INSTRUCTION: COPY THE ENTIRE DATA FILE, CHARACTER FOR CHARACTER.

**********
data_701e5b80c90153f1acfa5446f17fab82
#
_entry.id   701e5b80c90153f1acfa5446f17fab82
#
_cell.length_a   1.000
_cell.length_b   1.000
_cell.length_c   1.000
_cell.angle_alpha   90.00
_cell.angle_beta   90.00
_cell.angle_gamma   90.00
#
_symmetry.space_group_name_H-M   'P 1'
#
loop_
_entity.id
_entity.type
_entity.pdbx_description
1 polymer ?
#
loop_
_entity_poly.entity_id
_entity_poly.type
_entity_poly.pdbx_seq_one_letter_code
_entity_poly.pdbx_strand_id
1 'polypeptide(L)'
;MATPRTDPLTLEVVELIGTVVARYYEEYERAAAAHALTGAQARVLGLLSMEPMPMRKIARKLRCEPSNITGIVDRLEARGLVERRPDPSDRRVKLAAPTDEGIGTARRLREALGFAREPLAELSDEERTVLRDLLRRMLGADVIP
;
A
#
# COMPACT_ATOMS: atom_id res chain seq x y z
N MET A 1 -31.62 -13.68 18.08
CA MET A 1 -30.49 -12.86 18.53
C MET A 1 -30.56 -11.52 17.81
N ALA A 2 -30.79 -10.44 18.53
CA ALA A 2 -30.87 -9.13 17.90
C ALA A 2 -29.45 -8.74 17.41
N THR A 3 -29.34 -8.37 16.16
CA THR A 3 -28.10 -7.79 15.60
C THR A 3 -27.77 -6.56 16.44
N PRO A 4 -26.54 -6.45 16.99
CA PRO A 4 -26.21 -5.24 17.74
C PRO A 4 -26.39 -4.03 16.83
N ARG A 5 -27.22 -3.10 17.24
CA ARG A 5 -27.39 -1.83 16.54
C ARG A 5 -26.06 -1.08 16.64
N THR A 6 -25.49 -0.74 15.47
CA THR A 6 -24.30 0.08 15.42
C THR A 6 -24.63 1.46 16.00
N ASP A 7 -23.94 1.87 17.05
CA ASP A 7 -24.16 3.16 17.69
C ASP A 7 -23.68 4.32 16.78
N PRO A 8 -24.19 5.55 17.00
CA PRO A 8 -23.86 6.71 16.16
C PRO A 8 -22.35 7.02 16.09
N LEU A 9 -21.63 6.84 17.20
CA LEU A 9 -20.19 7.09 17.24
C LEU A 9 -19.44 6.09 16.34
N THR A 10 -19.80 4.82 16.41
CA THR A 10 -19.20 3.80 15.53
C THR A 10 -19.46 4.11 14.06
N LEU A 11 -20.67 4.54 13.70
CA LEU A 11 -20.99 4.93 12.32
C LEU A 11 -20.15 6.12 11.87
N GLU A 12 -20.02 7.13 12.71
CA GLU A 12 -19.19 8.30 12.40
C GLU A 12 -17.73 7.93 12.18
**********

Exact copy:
data_701e5b80c90153f1acfa5446f17fab82
#
_entry.id   701e5b80c90153f1acfa5446f17fab82
#
_cell.length_a   1.000
_cell.length_b   1.000
_cell.length_c   1.000
_cell.angle_alpha   90.00
_cell.angle_beta   90.00
_cell.angle_gamma   90.00
#
_symmetry.space_group_name_H-M   'P 1'
#
loop_
_entity.id
_entity.type
_entity.pdbx_description
1 polymer ?
#
loop_
_entity_poly.entity_id
_entity_poly.type
_entity_poly.pdbx_seq_one_letter_code
_entity_poly.pdbx_strand_id
1 'polypeptide(L)'
;MATPRTDPLTLEVVELIGTVVARYYEEYERAAAAHALTGAQARVLGLLSMEPMPMRKIARKLRCEPSNITGIVDRLEARGLVERRPDPSDRRVKLAAPTDEGIGTARRLREALGFAREPLAELSDEERTVLRDLLRRMLGADVIP
;
A
#
# COMPACT_ATOMS: atom_id res chain seq x y z
N MET A 1 -31.62 -13.68 18.08
CA MET A 1 -30.49 -12.86 18.53
C MET A 1 -30.56 -11.52 17.81
N ALA A 2 -30.79 -10.44 18.53
CA ALA A 2 -30.87 -9.13 17.90
C ALA A 2 -29.45 -8.74 17.41
N THR A 3 -29.34 -8.37 16.16
CA THR A 3 -28.10 -7.79 15.60
C THR A 3 -27.77 -6.56 16.44
N PRO A 4 -26.54 -6.45 16.99
CA PRO A 4 -26.21 -5.24 17.74
C PRO A 4 -26.39 -4.03 16.83
N ARG A 5 -27.22 -3.10 17.24
CA ARG A 5 -27.39 -1.83 16.54
C ARG A 5 -26.06 -1.08 16.64
N THR A 6 -25.49 -0.74 15.47
CA THR A 6 -24.30 0.08 15.42
C THR A 6 -24.63 1.46 16.00
N ASP A 7 -23.94 1.87 17.05
CA ASP A 7 -24.16 3.16 17.69
C ASP A 7 -23.68 4.32 16.78
N PRO A 8 -24.19 5.55 17.00
CA PRO A 8 -23.86 6.71 16.16
C PRO A 8 -22.35 7.02 16.09
N LEU A 9 -21.63 6.84 17.20
CA LEU A 9 -20.19 7.09 17.24
C LEU A 9 -19.44 6.09 16.34
N THR A 10 -19.80 4.82 16.41
CA THR A 10 -19.20 3.80 15.53
C THR A 10 -19.46 4.11 14.06
N LEU A 11 -20.67 4.54 13.70
CA LEU A 11 -20.99 4.93 12.32
C LEU A 11 -20.15 6.12 11.87
N GLU A 12 -20.02 7.13 12.71
CA GLU A 12 -19.19 8.30 12.40
C GLU A 12 -17.73 7.93 12.18